When Engineers Lie

Twenty years ago, when I was writing Accidental Empires, my book about the PC industry, I included near the beginning a little rant about how good engineers were incapable of lying, because their work relied on Terminal A being positive and not negative and if they lied about such things then nothing would ever work. That was before I learned much about data security, where apparently lying is part of the game. Well, based on recent events at RSA, Lockheed Martin, and other places, I think lying should not be part of the game.

Was there a break-in? Was data stolen? Was there an unencrypted database of SecureID seeds and serial numbers? All we […]

InsecureID: No more secrets?

Update — Though I chose to keep secret the identity of the defense contractor to limit the damage it was subsequently revealed by Reuters to be Lockheed-Martin. There was one additional detail presented at the end of a story in Saturday’s New York Times.

Back in March I heard from an old friend whose job it is to protect his company’s network from attack. “Any word on just what was compromised at RSA?” he asked, referring to how the RSA Data Security division of EMC had been hacked. “I suspect it was no more than a serial number, a seed, and possibly the key generation time. The algorithm has been known for years […]

Til death do us part: Sony and the credit card companies

Remember, after the recent earthquake and tsunami in Japan, those stories about wallets filled with money being found and turned-in to the authorities, still stuffed with cash? That’s one positive aspect of Japanese culture, but does it also make them too trusting? Sony’s loss of first 77 million customer records and now another 24.6 million suggests that may be the case. A society with low crime rates and comic book criminals screams of unsophistication, which was confirmed for me this week when I heard from a reader who is a payment system auditor. He looks inside Japanese institutions and often doesn’t like what he sees.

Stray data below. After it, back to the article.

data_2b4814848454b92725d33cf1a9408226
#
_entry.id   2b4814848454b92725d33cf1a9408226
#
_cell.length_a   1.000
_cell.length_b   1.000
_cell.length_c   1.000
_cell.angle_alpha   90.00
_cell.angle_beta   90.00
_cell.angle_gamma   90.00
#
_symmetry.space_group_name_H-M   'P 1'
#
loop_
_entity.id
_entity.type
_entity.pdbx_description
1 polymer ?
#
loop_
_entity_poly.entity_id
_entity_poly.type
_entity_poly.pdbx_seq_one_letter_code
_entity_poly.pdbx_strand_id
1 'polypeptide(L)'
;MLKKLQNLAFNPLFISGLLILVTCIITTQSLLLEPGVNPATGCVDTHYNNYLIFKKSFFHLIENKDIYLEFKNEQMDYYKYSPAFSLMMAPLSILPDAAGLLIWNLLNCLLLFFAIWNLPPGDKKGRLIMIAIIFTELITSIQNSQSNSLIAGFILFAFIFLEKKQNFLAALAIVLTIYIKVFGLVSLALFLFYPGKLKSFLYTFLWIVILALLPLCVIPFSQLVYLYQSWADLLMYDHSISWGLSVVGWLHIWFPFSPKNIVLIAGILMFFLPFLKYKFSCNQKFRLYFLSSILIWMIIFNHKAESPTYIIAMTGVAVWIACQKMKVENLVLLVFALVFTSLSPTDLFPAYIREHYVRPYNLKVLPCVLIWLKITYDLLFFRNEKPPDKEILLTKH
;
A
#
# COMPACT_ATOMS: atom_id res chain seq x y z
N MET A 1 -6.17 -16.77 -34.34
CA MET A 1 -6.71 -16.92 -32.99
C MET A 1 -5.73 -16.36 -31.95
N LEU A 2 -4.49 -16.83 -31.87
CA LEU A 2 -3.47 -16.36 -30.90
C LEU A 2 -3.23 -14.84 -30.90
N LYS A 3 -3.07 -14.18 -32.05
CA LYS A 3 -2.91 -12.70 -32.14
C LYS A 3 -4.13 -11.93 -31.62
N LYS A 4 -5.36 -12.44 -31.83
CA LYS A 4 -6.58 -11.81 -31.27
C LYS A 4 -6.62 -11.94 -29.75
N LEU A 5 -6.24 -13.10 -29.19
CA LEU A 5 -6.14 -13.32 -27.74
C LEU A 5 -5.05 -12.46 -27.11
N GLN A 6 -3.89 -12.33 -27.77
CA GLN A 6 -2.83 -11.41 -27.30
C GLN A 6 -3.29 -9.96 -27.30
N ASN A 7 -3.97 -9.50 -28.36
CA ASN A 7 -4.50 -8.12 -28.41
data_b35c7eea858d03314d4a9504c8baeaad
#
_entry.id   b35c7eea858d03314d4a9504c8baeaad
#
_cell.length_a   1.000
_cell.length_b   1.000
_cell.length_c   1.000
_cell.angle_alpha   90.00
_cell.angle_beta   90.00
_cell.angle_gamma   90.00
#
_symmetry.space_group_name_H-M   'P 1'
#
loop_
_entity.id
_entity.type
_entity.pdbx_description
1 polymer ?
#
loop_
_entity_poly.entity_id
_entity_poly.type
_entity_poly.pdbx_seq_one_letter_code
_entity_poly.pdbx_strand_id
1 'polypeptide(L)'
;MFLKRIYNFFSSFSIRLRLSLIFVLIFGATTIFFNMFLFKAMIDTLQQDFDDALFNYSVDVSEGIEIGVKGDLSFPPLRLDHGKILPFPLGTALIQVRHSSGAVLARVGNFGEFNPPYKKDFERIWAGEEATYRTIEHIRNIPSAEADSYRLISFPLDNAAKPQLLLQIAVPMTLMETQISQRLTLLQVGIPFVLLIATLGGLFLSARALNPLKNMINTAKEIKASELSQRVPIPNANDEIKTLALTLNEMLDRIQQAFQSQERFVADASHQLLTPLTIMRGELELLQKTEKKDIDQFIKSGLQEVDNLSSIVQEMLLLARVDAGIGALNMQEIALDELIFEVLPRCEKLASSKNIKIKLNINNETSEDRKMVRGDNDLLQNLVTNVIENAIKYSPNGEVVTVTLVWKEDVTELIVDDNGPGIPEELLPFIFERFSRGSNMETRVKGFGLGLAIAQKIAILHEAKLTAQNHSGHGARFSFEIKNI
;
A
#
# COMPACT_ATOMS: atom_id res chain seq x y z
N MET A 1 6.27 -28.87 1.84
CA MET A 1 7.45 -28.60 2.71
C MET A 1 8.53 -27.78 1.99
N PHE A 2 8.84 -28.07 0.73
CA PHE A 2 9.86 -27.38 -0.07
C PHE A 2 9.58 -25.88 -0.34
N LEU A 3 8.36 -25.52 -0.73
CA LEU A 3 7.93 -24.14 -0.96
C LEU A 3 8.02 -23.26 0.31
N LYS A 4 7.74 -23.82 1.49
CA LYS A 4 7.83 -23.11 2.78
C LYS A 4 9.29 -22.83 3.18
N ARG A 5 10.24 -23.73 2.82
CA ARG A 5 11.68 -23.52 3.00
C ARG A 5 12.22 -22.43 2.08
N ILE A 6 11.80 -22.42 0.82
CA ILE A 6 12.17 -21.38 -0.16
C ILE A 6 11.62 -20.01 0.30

“For whatever reason (low crime […]

Sony may be clueless in PSN hack

Sony’s huge PlayStation Network (PSN) has been down for a week now following the theft of ID and credit card data on some or all of the gaming and video entertainment network’s 77 million customer accounts. Readers have been asking for comment but I stay out of these things unless I have something new to contribute. That something finally comes a week into the crisis as gamers begin to wonder why the network is still not back in operation and speculate on what this all means to Sony? It’s a huge loss of face, if course, but beyond that the damage to Sony is minimal. And the upside for PSN members, […]

The Epsilon Syndrome

Like a lot of you, this week I received several messages telling me my e-mail address had been stolen from a company called Epsilon that provides mass e-mail services to many giant corporations. At the end of this post you’ll find what I believe is the latest list of companies affected. I have heard from four of these companies so far — Best Buy, Chase, Hilton, and Ritz-Carlton, which is interesting because I don’t recall having even stayed at a Ritz-Carlton. From a look at the master list below I’m surprised I haven’t yet heard from Verizon, where I am also a customer. The point of this post isn’t just to print a list of […]